you think about it, Bob
Wood '37 started his career as a graphic designer
at Oberlin. He just didn't know it at the time.
layout editor of the 1936 Hi-O-Hi, Bob, an art history major,
arranged its pages in an artful, dynamic manner, tilting and
overlapping photos and adding dozens of his own lively illustrations
of college life. A critical eye can see in these pages the seeds
of a style that Bob employs to this day as designer of the Swarthmore
College Bulletin and the dozens of ads, posters, and invitations
that he has created for Kendal at Longwood, the Quaker-tinged
retirement community where he lives with his wife of 60 years,
Mary deSchweinitz Wood '36.
in his den at Kendal, he recalls 1936 as if it were yesterday.
That was the year LIFE magazine was launched, and Bob still
has the copy of Vol. I, No. 1, that he reserved at the local
drug store. It was through the influence of that new magazine,
plus a binge of photographic exploration during a trip to Mexico
City that summer, that he found his professional niche.
college, Bob studied commercial art at New York's Pratt Institute.
He's glad he didn't go to art school right out of high school.
The advertising world was changing, and Oberlin's liberal arts
education gave him an advantage over his fellow students at
Pratt. "It was a time when ads were beginning to emphasize ideas
rather than just a bunch of words illustrated by a pretty picture
of the product," says Bob. "That played right into my hand.
I was four years older, and though I didn't know a lot about
any one thing, I knew a little about a lot of things."
1945, Bob joined Al Paul Lefton, an established ad agency in
Philadelphia. "They paid me for my ideas," he says. Many made
it onto the ad pages of magazines and newspapers, but some of
his favorites, he says, were beyond clients such as the Pennsylvania
Railroad, John Wanamaker's, and the Philadelphia Inquirer.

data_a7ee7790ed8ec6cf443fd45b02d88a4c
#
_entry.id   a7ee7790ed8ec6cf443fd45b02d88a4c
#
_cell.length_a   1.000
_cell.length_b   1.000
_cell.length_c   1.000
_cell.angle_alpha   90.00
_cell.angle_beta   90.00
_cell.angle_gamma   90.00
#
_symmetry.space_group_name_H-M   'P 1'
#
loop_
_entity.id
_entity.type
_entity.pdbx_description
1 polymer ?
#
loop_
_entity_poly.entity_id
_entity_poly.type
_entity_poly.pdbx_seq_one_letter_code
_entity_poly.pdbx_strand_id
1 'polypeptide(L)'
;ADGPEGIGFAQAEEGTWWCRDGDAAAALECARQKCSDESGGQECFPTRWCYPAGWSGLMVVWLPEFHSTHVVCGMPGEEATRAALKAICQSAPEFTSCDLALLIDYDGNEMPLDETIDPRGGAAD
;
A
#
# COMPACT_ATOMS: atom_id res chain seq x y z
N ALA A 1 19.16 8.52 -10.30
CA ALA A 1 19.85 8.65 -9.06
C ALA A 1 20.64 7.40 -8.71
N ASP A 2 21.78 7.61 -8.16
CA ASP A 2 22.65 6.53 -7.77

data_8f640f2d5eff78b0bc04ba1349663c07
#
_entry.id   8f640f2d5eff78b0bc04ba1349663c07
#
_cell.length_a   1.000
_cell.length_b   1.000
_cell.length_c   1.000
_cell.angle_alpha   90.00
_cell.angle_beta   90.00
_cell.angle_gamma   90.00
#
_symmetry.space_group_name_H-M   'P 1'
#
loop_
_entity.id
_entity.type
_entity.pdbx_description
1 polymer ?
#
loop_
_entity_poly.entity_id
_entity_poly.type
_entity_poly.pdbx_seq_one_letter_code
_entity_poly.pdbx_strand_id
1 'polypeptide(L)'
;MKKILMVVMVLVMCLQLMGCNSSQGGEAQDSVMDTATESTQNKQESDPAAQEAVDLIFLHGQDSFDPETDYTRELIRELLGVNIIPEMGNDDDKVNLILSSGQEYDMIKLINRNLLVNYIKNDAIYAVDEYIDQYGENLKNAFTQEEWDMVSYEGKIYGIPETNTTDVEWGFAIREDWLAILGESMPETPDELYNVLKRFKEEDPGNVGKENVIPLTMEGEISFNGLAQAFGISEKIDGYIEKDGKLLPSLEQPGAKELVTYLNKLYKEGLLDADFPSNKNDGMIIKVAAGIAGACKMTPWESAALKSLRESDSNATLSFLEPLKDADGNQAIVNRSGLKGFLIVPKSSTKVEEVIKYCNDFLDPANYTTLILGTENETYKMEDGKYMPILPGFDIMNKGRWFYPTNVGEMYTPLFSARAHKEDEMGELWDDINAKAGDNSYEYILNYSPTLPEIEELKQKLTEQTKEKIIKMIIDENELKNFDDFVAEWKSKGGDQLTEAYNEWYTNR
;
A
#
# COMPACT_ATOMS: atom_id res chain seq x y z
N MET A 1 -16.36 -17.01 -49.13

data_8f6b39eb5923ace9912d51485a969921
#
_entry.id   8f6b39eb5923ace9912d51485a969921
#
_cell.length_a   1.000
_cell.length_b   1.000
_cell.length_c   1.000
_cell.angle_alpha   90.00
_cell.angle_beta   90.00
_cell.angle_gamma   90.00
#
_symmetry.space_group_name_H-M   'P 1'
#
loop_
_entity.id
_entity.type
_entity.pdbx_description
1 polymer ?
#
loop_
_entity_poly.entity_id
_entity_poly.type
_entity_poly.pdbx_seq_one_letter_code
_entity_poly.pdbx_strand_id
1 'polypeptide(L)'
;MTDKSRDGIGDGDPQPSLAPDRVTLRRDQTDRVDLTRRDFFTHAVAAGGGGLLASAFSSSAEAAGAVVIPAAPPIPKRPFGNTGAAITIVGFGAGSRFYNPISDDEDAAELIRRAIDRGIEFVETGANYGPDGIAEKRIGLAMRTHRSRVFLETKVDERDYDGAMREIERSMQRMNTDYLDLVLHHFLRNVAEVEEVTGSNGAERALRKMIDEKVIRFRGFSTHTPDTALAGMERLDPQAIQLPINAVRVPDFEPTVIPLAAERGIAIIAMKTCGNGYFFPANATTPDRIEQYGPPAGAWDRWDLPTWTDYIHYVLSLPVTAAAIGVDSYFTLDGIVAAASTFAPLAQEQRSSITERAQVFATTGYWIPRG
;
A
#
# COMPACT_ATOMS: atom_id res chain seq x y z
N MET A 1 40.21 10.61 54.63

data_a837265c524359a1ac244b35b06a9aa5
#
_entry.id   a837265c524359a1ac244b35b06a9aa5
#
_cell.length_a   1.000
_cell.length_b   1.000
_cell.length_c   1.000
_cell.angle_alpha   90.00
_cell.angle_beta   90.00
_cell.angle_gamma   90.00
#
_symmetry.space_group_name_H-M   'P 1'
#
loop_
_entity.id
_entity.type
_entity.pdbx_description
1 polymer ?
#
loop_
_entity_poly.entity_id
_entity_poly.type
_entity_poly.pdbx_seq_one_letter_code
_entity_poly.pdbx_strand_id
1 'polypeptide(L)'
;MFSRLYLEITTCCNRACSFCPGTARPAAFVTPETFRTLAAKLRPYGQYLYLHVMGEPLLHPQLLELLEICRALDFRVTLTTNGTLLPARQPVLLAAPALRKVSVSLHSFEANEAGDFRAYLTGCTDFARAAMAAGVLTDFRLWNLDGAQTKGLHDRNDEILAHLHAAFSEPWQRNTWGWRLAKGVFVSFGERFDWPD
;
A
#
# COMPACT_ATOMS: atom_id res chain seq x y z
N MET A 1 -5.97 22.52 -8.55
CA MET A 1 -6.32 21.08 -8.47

morning Inquirer was then in second place behind the
afternoon Philadelphia Bulletin, whose famous ad campaign
had a single slogan: "In Philadelphia, nearly everyone reads
the Bulletin." Bob's proposed rejoinder: "In Philadelphia,
nearly everyone heeds the Inquirer." The client didn't
get it, but plenty of Bob's other ideas were successful, and
he was soon promoted to art director, leading a youth movement
in the agency.
1960, Bob left the agency in favor of freelance work for corporate
clients including Provident National Bank, the DuPont Company,
and others in the Philadelphia area. With corporate customers
providing his bread and butter, he began looking for new clients
he could stretch intellectually. Having lived since 1947 in
the Philadelphia suburb of Swarthmore, about 1970 he approached
Swarthmore College, seeking a chance to design its alumni magazine.
was an average student at Oberlin," he says, "but I'm a natural
student now. I'm interested in a broad range of things and I
like the college atmosphere." Swarthmore
did hire him to do its magazine, and over the next two decades
he became the college's principal designer, turning out everything
from fundraising brochures to a 150-page history of the institution.
a corner of Bob's three-room apartment is a Macintosh computer
rig that would be the envy of most college students. Using Photoshop
and Illustrator, two powerful graphics programs, he scans and
manipulates drawings and photographs, adding words, churning
out new ideas. "Look at this," he says, clicking his mouse.
"Isn't it marvelous what you can do with pictures these days?"
Lott is the director of publications at Swarthmore and editor
of the Swarthmore